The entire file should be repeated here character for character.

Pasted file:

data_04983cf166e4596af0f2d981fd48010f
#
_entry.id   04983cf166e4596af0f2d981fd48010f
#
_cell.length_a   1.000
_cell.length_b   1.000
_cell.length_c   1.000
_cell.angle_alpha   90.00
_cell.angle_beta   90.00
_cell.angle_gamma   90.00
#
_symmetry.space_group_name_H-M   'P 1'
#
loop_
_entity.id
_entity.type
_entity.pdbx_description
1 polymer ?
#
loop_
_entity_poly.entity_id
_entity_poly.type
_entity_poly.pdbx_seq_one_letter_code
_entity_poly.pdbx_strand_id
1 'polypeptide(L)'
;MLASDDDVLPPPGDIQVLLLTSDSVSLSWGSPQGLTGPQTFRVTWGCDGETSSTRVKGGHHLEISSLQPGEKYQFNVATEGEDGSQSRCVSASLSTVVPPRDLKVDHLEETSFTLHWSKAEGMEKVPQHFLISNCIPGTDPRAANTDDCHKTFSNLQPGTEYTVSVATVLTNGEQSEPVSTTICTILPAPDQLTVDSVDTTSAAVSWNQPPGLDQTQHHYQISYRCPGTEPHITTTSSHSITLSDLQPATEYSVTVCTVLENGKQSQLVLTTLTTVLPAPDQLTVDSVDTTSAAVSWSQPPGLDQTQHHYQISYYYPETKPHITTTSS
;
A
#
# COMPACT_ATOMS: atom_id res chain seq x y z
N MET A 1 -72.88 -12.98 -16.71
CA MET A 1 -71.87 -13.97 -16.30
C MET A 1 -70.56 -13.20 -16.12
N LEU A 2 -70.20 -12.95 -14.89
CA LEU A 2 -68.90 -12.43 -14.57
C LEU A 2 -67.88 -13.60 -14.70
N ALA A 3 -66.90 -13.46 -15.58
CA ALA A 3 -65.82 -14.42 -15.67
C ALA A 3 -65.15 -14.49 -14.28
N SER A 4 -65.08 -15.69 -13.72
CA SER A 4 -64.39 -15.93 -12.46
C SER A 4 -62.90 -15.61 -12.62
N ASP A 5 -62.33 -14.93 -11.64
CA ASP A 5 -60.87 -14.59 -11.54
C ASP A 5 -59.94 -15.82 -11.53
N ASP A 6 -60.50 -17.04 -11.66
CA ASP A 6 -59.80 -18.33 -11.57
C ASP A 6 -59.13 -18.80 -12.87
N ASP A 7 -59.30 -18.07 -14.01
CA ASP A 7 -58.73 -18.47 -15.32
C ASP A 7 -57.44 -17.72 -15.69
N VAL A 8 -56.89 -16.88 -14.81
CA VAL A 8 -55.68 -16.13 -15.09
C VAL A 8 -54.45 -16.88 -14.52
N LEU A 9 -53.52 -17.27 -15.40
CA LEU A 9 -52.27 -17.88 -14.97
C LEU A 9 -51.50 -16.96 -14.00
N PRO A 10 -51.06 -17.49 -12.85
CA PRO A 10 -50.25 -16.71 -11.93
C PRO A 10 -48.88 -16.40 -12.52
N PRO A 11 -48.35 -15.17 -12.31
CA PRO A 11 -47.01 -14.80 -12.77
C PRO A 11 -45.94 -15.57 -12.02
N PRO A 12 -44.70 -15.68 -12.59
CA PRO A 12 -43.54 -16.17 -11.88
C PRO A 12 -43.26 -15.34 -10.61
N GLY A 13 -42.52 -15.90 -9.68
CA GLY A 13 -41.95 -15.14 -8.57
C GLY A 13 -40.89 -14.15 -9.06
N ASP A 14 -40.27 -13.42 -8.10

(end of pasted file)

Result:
data_04983cf166e4596af0f2d981fd48010f
#
_entry.id   04983cf166e4596af0f2d981fd48010f
#
_cell.length_a   1.000
_cell.length_b   1.000
_cell.length_c   1.000
_cell.angle_alpha   90.00
_cell.angle_beta   90.00
_cell.angle_gamma   90.00
#
_symmetry.space_group_name_H-M   'P 1'
#
loop_
_entity.id
_entity.type
_entity.pdbx_description
1 polymer ?
#
loop_
_entity_poly.entity_id
_entity_poly.type
_entity_poly.pdbx_seq_one_letter_code
_entity_poly.pdbx_strand_id
1 'polypeptide(L)'
;MLASDDDVLPPPGDIQVLLLTSDSVSLSWGSPQGLTGPQTFRVTWGCDGETSSTRVKGGHHLEISSLQPGEKYQFNVATEGEDGSQSRCVSASLSTVVPPRDLKVDHLEETSFTLHWSKAEGMEKVPQHFLISNCIPGTDPRAANTDDCHKTFSNLQPGTEYTVSVATVLTNGEQSEPVSTTICTILPAPDQLTVDSVDTTSAAVSWNQPPGLDQTQHHYQISYRCPGTEPHITTTSSHSITLSDLQPATEYSVTVCTVLENGKQSQLVLTTLTTVLPAPDQLTVDSVDTTSAAVSWSQPPGLDQTQHHYQISYYYPETKPHITTTSS
;
A
#
# COMPACT_ATOMS: atom_id res chain seq x y z
N MET A 1 -72.88 -12.98 -16.71
CA MET A 1 -71.87 -13.97 -16.30
C MET A 1 -70.56 -13.20 -16.12
N LEU A 2 -70.20 -12.95 -14.89
CA LEU A 2 -68.90 -12.43 -14.57
C LEU A 2 -67.88 -13.60 -14.70
N ALA A 3 -66.90 -13.46 -15.58
CA ALA A 3 -65.82 -14.42 -15.67
C ALA A 3 -65.15 -14.49 -14.28
N SER A 4 -65.08 -15.69 -13.72
CA SER A 4 -64.39 -15.93 -12.46
C SER A 4 -62.90 -15.61 -12.62
N ASP A 5 -62.33 -14.93 -11.64
CA ASP A 5 -60.87 -14.59 -11.54
C ASP A 5 -59.94 -15.82 -11.53
N ASP A 6 -60.50 -17.04 -11.66
CA ASP A 6 -59.80 -18.33 -11.57
C ASP A 6 -59.13 -18.80 -12.87
N ASP A 7 -59.30 -18.07 -14.01
CA ASP A 7 -58.73 -18.47 -15.32
C ASP A 7 -57.44 -17.72 -15.69
N VAL A 8 -56.89 -16.88 -14.81
CA VAL A 8 -55.68 -16.13 -15.09
C VAL A 8 -54.45 -16.88 -14.52
N LEU A 9 -53.52 -17.27 -15.40
CA LEU A 9 -52.27 -17.88 -14.97
C LEU A 9 -51.50 -16.96 -14.00
N PRO A 10 -51.06 -17.49 -12.85
CA PRO A 10 -50.25 -16.71 -11.93
C PRO A 10 -48.88 -16.40 -12.52
N PRO A 11 -48.35 -15.17 -12.31
CA PRO A 11 -47.01 -14.80 -12.77
C PRO A 11 -45.94 -15.57 -12.02
N PRO A 12 -44.70 -15.68 -12.59
CA PRO A 12 -43.54 -16.17 -11.88
C PRO A 12 -43.26 -15.34 -10.61
N GLY A 13 -42.52 -15.90 -9.68
CA GLY A 13 -41.95 -15.14 -8.57
C GLY A 13 -40.89 -14.15 -9.06
N ASP A 14 -40.27 -13.42 -8.10